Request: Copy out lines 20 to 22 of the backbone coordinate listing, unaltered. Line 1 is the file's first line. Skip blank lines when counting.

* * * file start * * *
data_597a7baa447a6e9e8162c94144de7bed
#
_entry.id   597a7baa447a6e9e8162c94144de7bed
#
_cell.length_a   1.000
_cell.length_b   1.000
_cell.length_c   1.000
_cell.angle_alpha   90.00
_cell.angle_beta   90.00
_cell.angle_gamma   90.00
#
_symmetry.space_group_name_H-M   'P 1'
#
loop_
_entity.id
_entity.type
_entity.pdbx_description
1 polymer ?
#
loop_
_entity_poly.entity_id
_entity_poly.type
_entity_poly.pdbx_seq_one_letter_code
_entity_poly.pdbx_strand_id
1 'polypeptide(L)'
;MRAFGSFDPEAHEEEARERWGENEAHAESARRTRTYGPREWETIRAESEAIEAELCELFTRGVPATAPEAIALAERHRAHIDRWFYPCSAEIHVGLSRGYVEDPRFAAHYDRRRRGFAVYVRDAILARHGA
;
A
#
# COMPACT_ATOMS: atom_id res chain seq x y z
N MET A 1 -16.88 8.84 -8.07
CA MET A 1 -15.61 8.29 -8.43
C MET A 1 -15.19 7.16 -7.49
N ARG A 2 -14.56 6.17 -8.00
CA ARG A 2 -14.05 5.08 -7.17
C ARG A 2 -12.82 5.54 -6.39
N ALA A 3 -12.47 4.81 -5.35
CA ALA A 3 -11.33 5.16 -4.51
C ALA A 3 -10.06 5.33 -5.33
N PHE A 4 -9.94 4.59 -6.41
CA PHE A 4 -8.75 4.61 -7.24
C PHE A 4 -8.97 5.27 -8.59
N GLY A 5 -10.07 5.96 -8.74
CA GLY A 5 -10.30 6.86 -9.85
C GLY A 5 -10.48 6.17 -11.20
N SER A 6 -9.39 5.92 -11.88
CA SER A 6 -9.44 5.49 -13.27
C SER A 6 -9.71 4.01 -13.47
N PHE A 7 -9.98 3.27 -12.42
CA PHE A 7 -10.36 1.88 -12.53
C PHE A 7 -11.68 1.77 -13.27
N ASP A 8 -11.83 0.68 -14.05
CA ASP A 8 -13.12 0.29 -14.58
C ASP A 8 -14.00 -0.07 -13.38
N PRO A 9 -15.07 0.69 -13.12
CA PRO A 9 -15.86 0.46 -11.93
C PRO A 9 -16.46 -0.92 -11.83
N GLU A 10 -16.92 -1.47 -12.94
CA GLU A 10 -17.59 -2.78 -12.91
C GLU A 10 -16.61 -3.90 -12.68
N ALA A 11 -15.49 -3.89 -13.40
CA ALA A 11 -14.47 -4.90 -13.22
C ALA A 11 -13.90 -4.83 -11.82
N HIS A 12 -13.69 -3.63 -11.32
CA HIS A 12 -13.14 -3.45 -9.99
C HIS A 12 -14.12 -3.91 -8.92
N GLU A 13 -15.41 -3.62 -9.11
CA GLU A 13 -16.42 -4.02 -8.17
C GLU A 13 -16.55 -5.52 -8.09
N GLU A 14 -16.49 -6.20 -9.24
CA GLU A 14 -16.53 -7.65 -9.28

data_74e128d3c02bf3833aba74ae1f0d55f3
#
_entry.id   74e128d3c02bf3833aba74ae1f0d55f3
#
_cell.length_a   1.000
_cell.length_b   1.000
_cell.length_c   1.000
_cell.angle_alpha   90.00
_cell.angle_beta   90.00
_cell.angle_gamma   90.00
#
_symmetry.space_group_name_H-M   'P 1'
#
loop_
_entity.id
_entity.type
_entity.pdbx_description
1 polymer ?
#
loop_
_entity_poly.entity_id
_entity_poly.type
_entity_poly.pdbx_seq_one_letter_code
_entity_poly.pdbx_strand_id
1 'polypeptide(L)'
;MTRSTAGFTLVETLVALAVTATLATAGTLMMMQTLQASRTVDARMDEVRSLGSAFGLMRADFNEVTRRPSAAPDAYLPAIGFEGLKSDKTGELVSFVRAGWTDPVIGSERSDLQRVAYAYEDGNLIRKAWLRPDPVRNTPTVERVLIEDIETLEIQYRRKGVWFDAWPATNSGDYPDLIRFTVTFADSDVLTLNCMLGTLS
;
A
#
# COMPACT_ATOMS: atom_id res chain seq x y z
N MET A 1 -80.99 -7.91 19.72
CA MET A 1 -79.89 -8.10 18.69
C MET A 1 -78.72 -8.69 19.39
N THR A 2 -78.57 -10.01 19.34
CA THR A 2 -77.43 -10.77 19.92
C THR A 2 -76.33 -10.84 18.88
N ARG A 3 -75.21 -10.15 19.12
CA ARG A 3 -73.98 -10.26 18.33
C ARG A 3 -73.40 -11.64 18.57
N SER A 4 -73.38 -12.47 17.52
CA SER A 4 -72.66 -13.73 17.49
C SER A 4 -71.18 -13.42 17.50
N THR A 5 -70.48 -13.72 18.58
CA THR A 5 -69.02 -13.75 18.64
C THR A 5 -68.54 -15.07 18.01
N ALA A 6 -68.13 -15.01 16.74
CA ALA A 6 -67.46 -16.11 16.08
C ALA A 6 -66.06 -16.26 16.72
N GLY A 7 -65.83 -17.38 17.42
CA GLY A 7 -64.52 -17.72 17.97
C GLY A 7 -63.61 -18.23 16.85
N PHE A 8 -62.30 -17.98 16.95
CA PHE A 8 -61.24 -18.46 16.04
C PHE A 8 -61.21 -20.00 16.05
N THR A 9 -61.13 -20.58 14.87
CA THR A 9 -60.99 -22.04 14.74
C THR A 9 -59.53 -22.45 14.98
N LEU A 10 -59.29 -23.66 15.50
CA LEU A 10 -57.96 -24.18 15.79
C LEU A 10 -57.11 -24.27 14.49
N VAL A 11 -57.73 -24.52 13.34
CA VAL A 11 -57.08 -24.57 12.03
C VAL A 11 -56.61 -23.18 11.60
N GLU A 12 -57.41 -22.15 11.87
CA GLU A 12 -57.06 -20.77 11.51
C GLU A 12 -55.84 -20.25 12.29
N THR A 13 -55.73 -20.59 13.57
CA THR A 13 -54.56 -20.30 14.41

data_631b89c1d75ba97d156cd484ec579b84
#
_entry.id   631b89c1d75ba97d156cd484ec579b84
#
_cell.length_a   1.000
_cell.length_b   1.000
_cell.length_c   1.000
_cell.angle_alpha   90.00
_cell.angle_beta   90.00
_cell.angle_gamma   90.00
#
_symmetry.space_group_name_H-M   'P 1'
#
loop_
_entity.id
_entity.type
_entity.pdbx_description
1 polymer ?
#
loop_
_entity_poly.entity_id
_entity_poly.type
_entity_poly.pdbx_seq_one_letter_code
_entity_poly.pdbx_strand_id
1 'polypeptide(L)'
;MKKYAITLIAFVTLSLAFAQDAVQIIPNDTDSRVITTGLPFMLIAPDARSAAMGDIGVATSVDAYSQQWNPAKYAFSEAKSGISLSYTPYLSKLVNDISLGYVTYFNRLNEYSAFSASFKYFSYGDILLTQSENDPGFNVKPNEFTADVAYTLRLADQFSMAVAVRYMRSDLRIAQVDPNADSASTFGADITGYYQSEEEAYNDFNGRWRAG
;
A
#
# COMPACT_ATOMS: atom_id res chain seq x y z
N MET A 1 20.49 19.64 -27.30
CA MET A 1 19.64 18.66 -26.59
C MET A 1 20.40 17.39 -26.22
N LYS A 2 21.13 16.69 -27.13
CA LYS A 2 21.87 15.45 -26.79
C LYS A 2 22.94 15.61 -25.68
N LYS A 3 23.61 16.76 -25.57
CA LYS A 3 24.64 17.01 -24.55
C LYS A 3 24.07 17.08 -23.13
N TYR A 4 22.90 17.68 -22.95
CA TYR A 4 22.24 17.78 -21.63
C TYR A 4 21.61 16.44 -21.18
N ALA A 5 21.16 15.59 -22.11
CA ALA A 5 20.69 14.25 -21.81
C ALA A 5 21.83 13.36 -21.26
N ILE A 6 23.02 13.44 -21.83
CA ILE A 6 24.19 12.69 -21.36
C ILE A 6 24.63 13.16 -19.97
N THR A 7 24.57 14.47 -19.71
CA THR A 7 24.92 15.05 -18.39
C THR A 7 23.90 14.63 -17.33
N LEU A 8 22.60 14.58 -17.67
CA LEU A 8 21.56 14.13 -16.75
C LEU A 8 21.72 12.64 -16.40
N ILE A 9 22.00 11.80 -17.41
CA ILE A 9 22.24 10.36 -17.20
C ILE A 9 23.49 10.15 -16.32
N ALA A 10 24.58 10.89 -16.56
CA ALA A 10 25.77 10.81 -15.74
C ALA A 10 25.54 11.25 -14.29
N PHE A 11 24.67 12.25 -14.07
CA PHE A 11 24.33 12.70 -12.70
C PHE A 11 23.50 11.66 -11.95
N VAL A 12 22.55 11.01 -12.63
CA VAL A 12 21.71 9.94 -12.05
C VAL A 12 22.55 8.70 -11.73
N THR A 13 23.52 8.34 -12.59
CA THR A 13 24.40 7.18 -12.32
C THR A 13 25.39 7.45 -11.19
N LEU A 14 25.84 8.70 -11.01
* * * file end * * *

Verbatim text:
loop_
_entity_poly.entity_id
_entity_poly.type